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Arch Oral Biol. 2019 May 3;102:212-217. doi: 10.1016/j.archoralbio.2019.05.001. [Epub ahead of print]

Clinical periodontal status and gingival crevicular fluid cytokine profile among cigarette-smokers, electronic-cigarette users and never-smokers.

Author information

1
Department of Periodontology, College of Dentistry, Princess Nourah Bint Abdulrahman University, Riyadh, Saudi Arabia. Electronic address: dr.munirah.ss@gmail.com.
2
Department of Periodontology, College of Dentistry, Princess Nourah Bint Abdulrahman University, Riyadh, Saudi Arabia.
3
Department of Periodontology, Faculty of Dentistry, Ziauddin University, Karachi, Pakistan.
4
Department of Orofacial Pain, Eastman Institute for Oral Health, University of Rochester, NY, USA.
5
Department of Environmental Medicine, School of Medicine and Dentistry, University of Rochester, NY, USA.
6
Laboratory for Periodontal-, Implant-, Phototherapy (LA-PIP), School of Dental Medicine, Stony Brook University, Stony Brook, NY, USA; Department of Periodontology, Stony Brook University, Stony Brook, NY, USA.

Abstract

OBJECTIVE:

There are no studies that have compared the clinical (plaque index [PI], bleeding on probing [BOP], probing depth [PD], clinical attachment loss [AL] and number of missing teeth [MT]) and radiographic (marginal bone loss [MBL]) periodontal parameters and gingival crevicular fluid (GCF) levels of proinflammatory cytokines among cigarette-smokers and individuals using electronic-cigarettes. The aim was to compare the clinical periodontal status and gingival crevicular fluid (GCF) cytokine profile among cigarette-smokers (Group-1), electronic-cigarette users (Group-2) and never-smokers (Group-3).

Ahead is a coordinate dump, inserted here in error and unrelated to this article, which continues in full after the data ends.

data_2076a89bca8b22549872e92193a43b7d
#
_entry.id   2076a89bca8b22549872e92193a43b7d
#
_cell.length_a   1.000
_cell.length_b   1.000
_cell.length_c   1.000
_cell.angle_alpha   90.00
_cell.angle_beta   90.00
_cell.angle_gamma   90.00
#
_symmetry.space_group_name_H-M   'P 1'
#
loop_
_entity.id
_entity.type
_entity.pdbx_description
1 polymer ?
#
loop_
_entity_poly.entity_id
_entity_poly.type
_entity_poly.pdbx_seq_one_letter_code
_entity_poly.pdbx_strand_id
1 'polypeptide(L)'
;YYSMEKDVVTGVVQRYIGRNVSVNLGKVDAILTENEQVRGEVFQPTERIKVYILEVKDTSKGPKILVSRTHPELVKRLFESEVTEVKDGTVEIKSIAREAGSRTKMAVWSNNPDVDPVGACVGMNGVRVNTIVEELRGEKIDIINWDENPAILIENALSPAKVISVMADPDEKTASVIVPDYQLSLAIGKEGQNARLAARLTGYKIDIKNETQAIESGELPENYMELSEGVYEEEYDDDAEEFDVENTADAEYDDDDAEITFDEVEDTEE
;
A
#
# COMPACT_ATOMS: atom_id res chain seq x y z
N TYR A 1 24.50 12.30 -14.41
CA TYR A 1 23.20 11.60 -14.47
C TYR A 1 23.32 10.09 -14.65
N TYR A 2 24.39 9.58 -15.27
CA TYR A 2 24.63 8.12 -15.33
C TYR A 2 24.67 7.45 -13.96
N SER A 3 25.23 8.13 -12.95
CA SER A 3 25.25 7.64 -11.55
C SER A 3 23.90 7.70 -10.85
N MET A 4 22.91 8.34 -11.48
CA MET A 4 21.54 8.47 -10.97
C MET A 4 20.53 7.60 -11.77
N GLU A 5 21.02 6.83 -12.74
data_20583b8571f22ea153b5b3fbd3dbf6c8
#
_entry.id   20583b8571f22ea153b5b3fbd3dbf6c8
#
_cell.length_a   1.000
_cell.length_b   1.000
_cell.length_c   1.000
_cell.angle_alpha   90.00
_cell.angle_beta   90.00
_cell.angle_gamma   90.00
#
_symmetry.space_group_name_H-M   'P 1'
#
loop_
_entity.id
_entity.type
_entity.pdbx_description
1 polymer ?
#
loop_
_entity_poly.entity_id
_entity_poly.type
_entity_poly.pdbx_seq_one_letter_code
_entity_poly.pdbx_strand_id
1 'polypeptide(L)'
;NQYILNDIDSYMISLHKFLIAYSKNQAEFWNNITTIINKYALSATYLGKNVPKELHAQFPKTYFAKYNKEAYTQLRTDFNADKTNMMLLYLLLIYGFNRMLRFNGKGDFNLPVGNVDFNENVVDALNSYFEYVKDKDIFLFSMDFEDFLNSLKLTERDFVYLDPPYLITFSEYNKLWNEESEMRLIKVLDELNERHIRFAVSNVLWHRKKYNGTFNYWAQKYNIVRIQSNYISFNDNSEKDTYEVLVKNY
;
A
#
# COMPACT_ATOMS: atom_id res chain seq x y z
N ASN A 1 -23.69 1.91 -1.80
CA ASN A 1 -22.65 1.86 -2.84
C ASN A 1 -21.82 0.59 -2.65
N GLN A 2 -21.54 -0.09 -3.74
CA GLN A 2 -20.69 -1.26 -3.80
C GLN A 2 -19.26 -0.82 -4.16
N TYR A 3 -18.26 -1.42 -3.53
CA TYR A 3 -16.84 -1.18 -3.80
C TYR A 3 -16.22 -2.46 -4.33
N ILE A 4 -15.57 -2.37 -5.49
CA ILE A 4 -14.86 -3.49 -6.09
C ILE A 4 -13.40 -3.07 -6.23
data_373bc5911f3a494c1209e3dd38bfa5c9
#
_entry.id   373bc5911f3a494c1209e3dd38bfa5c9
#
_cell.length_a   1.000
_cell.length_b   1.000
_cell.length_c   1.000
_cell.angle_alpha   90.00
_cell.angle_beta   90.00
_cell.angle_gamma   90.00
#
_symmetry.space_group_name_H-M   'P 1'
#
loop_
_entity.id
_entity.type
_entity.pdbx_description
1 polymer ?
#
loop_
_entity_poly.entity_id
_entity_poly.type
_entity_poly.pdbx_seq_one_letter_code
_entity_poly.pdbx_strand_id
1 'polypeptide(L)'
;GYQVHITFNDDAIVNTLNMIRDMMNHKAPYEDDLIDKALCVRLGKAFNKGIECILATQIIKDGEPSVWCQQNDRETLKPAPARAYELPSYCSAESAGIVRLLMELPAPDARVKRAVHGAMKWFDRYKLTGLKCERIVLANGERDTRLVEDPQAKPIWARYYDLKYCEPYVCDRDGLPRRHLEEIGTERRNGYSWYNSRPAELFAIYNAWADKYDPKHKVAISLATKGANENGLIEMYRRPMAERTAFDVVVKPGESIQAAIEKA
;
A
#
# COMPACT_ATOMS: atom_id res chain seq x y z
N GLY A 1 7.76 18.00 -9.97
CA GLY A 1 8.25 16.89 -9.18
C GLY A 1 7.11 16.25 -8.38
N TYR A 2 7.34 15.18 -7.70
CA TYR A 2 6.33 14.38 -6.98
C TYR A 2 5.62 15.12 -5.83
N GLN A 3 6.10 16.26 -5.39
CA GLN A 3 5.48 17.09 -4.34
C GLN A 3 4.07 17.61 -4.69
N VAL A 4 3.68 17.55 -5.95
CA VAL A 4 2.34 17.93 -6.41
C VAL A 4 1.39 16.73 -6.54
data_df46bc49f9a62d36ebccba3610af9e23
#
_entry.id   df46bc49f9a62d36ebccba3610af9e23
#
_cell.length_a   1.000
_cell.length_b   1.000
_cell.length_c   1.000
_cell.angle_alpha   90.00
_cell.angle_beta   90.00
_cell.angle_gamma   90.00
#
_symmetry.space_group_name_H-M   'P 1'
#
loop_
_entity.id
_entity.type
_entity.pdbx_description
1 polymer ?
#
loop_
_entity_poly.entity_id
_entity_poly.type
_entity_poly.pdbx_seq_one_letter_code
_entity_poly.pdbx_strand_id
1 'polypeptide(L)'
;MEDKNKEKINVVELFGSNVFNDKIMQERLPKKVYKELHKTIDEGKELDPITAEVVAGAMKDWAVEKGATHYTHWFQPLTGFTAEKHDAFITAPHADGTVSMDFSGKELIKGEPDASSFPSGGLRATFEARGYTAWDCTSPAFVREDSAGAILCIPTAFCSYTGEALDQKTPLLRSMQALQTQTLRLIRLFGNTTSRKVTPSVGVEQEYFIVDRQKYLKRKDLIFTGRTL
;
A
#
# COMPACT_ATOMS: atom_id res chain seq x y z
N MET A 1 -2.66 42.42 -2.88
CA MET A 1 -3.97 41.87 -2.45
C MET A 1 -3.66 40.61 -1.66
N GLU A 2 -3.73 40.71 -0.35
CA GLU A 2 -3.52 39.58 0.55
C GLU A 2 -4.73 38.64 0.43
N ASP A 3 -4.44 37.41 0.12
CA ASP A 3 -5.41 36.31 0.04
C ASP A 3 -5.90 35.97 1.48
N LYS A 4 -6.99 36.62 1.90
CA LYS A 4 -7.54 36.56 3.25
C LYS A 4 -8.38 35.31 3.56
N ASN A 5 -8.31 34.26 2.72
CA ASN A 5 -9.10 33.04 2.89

METHODS:

Demographic data including age, gender, duration and reason for smoking and vaping and daily frequency and duration of smoking and vaping was collected using a questionnaire. Clinical (PI, BOP, PD and clinical AL) and radiographic (MBL) periodontal parameters were recorded. The volume of collected GCF was determined and levels of interleukin (IL) 1β, IL-6, tumour-necrosis-factor-alpha (TNF-α), matrix metalloproteinase (MMP)-8 and interferon-gamma (IFN-γ) were investigated.

RESULTS:

Forty-six cigarette-smokers, 44 electronic-cigarette users and 45 never-smokers were included in groups 1-3, respectively. Mean scores of PI (P < 0.05), PD (P < 0.05) and clinical AL (P < 0.05) were significantly higher among individuals in Group-1 than Group-3. Compared with groups 1 (P < 0.05) and 2 (P < 0.05), BOP was more often manifested among patients in Group-3. Compared with Group-3, MBL was significantly higher in groups 1 (P < 0.01) and 2 (P < 0.01). GCF volume was significantly higher in Group-1 compared with groups 2 and 3. The concentrations of IL-1β, IL-6, IFN-γ, TNF-α and MMP-8 were significantly higher in the GCF samples of individuals in Group-1 (P < 0.05) than groups 2 and 3.

CONCLUSION:

Periodontal status is poorer and GCF levels of proinflammatory cytokines are higher in cigarette-smokers compared with electronic-cigarette smokers and never-smokers. However, the probability of increased periodontal inflammation and GCF proinflammatory cytokine levels in electronic-cigarette users than never-smokers cannot be annulled.

KEYWORDS:

Dental plaque index; Electronic cigarettes; Periodontal index; Periodontal pocket; Smoking; Tooth loss

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